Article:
Chinese authorities dismissed the charge as “groundless” and suggested it could undermine future cooperation between the world’s two largest economies, which are both deeply entwined and increasingly competitive across a range of businesses.
“It is based on subjective speculation and false foundations,” Shen Danyang, a spokesman for China’s Commerce Department, said in a written statement. The state-run Xinhua News Agency said the report, released by the House’s Permanent Select Committee on Intelligence on Monday, reflected a “Cold War mentality as well as protectionism.”
Hong Lei, a spokesman for China’s foreign ministry, said, “We hope the U.S. Congress will put aside its prejudice, respect the facts and do more to promote China-U.S. trade relations, not the opposite.”
Congressional concerns about the two companies stem from what the report characterizes as close relationships with China’s Communist Party and its military, the People’s Liberation Army.
U.S. intelligence officials and privacy security analysts have long worried about the potential of the companies to build what are called “back doors” into their systems, allowing secret access for spies. Back doors could be built into the hardware of chips, installed in software or slipped in later, through online updates, experts said.
“When you do the updates, when you do the patches, that’s when you can do the interesting stuff,” said James A. Lewis, a cybersecurity expert at the Center for Strategic and International Studies, a think tank based in Washington. “If the People’s Liberation Army asked Huawei to do them a favor, would Huawei be able to say, ‘No’?”
The companies have vehemently rejected such allegations, saying that building back doors into their systems could destroy their multibillion-dollar businesses by undermining customer trust. At a hearing before the House Intelligence Committee last month, Huawei Senior Vice President Charles Ding said that such a move would be “corporate suicide.”
Monday’s report, coming amid a sensitive leadership transition in China and a month before elections in the United States, highlighted the complex relations between the two countries. Both President Obama and Republican challenger Mitt Romney have sought to portray themselves as tough on China. One Obama ad — released shortly after the congressional report — attempted to tie Romney to Huawei through his former investment firm, Bain Capital.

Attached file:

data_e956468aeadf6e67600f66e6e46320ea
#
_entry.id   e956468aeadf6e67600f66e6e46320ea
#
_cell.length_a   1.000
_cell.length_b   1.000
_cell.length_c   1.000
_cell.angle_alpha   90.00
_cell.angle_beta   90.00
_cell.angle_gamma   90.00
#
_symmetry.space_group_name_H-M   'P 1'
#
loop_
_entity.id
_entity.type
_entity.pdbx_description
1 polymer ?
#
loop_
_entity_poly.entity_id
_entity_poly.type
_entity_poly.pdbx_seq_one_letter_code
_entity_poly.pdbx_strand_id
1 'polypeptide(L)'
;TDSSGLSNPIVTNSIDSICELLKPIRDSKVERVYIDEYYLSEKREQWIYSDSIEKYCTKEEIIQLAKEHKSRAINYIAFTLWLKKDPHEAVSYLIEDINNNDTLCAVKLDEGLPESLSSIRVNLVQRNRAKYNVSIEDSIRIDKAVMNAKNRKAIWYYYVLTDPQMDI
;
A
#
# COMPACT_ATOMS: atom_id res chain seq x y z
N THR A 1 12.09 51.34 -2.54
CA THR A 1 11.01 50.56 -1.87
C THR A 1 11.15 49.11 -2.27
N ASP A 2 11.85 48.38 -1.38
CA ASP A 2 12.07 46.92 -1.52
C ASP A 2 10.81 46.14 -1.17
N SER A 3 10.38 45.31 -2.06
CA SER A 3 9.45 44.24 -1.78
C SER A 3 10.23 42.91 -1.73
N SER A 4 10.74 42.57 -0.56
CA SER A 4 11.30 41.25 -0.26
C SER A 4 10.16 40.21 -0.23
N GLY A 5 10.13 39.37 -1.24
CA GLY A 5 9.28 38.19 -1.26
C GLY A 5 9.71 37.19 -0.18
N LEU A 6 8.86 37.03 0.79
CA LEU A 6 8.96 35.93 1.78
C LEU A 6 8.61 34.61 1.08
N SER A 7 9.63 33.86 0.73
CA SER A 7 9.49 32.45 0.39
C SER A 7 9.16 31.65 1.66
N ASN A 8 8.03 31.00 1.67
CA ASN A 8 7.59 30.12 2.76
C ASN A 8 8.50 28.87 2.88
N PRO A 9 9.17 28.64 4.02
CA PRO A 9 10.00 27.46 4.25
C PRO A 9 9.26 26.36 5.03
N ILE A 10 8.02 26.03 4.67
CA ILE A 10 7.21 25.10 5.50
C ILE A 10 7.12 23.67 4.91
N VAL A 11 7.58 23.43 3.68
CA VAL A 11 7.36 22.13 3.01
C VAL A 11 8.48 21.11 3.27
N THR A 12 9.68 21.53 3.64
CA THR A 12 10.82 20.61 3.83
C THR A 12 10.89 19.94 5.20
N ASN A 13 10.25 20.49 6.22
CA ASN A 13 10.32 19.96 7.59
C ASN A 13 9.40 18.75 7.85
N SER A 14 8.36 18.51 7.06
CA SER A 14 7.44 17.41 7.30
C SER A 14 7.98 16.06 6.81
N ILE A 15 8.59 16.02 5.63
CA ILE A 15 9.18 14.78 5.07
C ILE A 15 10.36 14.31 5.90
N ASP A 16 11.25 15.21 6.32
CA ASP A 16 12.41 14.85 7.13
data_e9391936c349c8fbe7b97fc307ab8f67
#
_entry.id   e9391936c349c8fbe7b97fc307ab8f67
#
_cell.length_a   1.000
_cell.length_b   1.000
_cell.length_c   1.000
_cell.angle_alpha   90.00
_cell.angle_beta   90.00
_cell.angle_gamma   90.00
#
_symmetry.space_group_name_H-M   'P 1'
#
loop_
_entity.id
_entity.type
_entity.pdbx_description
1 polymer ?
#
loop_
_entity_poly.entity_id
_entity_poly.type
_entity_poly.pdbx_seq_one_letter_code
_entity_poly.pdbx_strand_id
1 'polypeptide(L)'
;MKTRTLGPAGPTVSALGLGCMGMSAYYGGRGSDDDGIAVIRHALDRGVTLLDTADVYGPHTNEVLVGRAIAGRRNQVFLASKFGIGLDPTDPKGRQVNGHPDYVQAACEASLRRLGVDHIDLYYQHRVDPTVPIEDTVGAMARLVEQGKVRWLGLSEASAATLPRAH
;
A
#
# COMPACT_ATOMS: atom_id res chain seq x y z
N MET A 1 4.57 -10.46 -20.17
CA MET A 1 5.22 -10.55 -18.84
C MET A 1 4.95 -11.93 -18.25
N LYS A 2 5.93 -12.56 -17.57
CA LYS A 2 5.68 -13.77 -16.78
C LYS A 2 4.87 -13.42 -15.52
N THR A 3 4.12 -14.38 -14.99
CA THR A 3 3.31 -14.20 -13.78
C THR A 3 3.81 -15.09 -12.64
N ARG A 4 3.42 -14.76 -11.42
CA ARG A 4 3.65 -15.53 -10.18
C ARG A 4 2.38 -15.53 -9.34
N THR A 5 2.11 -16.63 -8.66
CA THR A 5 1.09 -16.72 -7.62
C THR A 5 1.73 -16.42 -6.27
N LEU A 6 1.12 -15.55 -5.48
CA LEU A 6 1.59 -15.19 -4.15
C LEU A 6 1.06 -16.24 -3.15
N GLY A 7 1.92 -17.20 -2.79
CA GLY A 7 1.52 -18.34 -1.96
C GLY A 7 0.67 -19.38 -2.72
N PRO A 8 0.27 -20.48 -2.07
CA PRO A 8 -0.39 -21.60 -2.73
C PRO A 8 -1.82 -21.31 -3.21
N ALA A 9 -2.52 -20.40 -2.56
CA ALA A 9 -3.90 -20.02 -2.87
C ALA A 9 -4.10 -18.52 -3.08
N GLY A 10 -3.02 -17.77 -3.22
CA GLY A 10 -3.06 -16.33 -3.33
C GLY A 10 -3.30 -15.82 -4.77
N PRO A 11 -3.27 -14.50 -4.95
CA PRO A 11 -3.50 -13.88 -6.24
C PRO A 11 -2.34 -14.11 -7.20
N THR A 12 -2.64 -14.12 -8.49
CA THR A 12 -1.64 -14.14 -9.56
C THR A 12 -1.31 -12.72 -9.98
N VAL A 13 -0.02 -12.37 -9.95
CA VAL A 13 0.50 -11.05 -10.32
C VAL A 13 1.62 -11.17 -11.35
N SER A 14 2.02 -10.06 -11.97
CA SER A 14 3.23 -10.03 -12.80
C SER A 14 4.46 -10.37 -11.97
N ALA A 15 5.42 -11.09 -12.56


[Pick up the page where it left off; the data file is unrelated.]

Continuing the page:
Tension is especially high over telecommunications, a major industry for both economies and one whose smooth functioning is essential to nearly every facet of modern society — including military and intelligence systems.
“This really is a strategic core technology and sector,” said Benjamin A. Powell, a former general counsel to the director of national intelligence. “This is what runs us these days, these communications networks.”
The report, which called on the U.S. government to block ZTE or Huawei from merging with U.S. firms, was sharply worded, but some information was classified and not released with the rest of the report.
The lack of such detail has left some experts wary of the government’s complaints about Chinese companies. Doug Guthrie, dean of George Washington University’s School of Business, said years of conversations with both U.S. officials and representatives for Huawei have convinced him that the American allegations are overblown.
“It’s much easier to say that China is the source of all of our problems,” Guthrie said. “In some ways, this is economic fear, pure and simple.”
Security analysts, however, often point to China as the leading threat to U.S. cybersecurity, saying billions of dollars in intellectual property already has been stolen.
A team of security analysts studying Android phones several months back found a back door in a device made by ZTE. If the analysts typed in “ZTEX1609523,” they gained complete control over the phone, allowing them to monitor text messages, listen to calls or install malicious programs.
“It certainly was something that was put in there intentionally,” said Dmitri Alperovitch of CrowdStrike, one of the security analysts who discovered the back door, which he called “very unusual.” “You could remain stealth on that device and do whatever you want.”
The company quickly issued a fix after the discovery became public, but Alperovitch said he advises his clients not to buy either ZTE or Huawei products.
Timberg reported from Washington. Ellen Nakashima in Washington contributed to this report.